Forest Preserve District of Cook County, Illinois
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Snake Locomotion
Nature Bulletin No. 90   November 2, 1946
Forest Preserve District of Cook County
Clayton F. Smith, President
Roberts Mann, Supt. of Conservation

Curled up on a fallen leaf, we found a tiny snake basking in the autumn sunshine. His back was dull brownish-gray but his belly was bright red, and he was only 10 inches long. It was the Red-bellied Snake, the smallest species that inhabits the Chicago region, so little and so secretive it is rarely seen. Only the Worm Snakes found in central and southern Illinois are smaller. The red-bellied snake is usually less than 12 inches in length, living on earthworms, slugs and possibly insects. When born they measure less than 3 inches and can coil up on a dime with room to spare.

We finally succeeded in putting this one into a small match box but it was a job. His hard smooth scales made him slippery as an eel. We took him to Trailside Museum and dumped him out on the glass top of a showcase where he wriggled and skidded in vain attempts to escape.

Snakes require a surface with obstructions and some roughness in order to travel. Try putting a snake on loose sand and watch it crawl. Every part of its belly touches the ground and it flows along in a series of S- curves. On the back of each curve you will notice the sand has been pushed up. The body pivots and pushes sidewise against these piles and is propelled forward. They swim in water with the same motion.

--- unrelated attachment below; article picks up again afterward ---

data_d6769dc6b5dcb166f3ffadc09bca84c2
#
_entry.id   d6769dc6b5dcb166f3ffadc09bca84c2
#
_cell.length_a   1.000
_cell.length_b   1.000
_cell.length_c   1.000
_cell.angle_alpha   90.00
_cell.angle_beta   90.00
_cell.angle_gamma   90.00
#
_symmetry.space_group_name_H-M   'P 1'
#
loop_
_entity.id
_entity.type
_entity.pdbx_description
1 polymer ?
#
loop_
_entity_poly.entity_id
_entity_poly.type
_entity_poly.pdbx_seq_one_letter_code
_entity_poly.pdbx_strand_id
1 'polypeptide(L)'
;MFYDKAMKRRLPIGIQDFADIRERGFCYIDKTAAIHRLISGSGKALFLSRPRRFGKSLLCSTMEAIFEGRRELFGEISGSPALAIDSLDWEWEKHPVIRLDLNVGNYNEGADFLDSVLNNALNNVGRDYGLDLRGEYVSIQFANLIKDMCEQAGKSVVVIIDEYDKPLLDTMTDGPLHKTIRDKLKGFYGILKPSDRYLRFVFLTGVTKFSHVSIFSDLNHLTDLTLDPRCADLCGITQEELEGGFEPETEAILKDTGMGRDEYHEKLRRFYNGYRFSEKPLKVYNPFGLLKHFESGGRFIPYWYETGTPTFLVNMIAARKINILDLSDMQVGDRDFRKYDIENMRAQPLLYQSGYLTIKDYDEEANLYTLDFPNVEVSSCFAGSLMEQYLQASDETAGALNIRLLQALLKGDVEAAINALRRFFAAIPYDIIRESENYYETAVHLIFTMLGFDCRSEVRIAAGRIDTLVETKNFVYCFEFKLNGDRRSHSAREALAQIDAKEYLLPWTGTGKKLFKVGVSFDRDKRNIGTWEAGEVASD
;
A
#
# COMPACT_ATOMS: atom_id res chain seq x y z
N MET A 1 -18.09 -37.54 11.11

Snakes have a backbone with a great many vertebrae, some having about 300 whereas a man has only 33 or 34. To each vertebra is attached a pair of ribs. On the belly, from neck to tail, are as many broad overlapping plates as there are vertebrae, each attached to the ends of a pair of ribs and controlled by a system of muscles. Some thick-bodied snakes, such as rattlesnakes and the cottonmouth moccasin, can crawl slowly in a straight line along the ground, or even up a tree, by inching a few belly plates forward, then a few more, synchronized so that there appears to be wave after wave traveling from neck to tail. But for speedy travel they use the sinuous movement. When hunting, they glide with the head and a third of the body erect.

The maximum rate of travel know, by any kind of snake, is 3 miles per hour.

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